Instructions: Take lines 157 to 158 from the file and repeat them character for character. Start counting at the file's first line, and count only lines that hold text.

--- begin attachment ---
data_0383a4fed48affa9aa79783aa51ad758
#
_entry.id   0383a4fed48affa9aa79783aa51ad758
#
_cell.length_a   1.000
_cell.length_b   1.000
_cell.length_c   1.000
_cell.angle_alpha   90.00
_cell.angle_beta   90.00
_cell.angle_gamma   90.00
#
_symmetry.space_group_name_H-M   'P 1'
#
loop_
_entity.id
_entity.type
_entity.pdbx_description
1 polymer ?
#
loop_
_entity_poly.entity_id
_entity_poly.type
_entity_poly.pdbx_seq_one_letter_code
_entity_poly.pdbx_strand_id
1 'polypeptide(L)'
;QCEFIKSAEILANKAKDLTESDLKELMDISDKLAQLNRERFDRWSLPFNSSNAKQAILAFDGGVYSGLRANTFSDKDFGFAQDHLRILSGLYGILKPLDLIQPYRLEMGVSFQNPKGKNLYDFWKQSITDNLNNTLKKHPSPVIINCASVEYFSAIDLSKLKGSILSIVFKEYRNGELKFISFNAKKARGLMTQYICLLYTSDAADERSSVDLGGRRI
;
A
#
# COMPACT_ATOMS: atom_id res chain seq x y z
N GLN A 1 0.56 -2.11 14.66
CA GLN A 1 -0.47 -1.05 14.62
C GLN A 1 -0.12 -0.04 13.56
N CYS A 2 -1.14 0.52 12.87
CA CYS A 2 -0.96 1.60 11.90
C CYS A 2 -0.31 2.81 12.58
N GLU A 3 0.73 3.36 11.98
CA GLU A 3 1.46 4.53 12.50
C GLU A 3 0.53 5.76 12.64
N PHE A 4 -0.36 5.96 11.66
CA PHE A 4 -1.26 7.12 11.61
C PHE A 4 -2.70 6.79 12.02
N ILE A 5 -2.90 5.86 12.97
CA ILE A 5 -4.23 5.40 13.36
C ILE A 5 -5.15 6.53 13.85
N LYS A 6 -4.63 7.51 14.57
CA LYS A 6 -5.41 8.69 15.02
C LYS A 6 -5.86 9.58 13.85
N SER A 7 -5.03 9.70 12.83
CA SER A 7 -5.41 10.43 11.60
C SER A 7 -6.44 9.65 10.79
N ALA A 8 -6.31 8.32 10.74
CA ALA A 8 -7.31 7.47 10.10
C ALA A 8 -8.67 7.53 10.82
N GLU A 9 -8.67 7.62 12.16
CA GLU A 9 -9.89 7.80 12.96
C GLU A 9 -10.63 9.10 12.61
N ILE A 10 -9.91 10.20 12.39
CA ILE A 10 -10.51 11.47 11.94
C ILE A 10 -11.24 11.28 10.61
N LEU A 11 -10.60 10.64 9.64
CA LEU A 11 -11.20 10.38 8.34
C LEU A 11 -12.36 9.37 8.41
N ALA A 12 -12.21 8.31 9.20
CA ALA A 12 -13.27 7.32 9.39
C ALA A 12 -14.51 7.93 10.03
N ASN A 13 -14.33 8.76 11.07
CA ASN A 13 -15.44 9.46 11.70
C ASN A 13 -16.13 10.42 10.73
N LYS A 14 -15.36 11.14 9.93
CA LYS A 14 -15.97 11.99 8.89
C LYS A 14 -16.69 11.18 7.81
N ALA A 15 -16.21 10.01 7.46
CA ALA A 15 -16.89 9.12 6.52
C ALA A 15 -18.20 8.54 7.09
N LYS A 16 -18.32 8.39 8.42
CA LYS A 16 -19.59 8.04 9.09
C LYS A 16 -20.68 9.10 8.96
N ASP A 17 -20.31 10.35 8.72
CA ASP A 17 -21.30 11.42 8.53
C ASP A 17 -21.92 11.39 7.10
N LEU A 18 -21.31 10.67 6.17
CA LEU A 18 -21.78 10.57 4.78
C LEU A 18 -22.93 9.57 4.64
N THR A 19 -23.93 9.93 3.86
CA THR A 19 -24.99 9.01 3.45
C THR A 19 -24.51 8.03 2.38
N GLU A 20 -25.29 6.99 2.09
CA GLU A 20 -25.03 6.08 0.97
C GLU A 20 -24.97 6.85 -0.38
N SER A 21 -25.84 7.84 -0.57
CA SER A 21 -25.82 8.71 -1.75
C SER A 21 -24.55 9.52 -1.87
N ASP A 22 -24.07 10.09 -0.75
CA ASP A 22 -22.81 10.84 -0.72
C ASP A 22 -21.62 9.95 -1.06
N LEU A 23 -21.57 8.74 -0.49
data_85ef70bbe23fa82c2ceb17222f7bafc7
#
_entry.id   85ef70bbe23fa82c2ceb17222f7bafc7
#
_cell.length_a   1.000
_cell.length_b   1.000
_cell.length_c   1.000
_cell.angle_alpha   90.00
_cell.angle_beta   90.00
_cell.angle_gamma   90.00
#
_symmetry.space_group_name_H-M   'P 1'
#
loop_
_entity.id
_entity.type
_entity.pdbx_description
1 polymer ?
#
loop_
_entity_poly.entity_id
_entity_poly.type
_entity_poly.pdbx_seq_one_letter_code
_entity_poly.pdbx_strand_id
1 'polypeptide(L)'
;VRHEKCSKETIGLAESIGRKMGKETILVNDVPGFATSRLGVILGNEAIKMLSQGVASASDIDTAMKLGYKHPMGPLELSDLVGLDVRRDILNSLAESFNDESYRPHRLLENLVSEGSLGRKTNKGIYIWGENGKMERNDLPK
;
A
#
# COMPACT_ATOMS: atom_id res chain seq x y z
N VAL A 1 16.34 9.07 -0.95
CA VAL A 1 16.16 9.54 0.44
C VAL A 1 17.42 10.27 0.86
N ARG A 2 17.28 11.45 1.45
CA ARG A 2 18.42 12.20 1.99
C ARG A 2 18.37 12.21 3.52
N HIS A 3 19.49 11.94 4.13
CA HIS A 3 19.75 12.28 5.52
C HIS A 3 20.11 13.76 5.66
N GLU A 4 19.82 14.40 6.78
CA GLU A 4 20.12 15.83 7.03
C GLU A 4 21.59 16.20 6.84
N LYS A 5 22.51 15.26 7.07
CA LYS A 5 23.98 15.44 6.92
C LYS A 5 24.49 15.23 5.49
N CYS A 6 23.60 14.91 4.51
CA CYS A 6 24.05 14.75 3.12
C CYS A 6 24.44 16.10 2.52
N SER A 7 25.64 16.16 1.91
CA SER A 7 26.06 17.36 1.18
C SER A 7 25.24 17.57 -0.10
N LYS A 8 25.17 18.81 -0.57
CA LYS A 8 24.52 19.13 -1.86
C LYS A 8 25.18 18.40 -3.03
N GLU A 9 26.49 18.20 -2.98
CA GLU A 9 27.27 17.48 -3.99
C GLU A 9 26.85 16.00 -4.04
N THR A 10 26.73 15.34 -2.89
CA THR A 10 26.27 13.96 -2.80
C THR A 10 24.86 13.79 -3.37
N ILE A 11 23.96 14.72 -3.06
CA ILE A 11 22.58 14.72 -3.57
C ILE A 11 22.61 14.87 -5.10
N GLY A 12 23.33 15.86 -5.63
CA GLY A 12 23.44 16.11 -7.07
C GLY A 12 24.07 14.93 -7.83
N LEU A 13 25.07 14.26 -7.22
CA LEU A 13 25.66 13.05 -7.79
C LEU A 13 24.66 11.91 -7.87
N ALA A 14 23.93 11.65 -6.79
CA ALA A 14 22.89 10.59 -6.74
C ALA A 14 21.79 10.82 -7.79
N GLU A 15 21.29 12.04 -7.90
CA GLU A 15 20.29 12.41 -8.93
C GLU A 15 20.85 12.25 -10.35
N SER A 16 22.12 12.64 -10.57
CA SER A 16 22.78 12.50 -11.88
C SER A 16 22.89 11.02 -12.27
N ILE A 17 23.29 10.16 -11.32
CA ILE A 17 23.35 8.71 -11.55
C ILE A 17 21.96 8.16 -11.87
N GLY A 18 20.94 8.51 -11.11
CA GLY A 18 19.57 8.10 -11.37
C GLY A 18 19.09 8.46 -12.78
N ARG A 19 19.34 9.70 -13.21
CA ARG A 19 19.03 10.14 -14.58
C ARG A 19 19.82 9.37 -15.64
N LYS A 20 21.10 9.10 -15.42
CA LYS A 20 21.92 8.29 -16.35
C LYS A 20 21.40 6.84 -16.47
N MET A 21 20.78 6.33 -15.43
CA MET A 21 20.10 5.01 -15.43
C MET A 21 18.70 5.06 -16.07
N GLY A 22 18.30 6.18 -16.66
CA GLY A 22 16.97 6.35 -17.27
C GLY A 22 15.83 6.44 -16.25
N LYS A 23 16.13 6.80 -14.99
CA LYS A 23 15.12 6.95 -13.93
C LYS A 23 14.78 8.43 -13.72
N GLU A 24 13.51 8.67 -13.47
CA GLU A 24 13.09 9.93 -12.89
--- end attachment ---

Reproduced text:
C THR A 10 24.86 13.79 -3.37
N ILE A 11 23.96 14.72 -3.06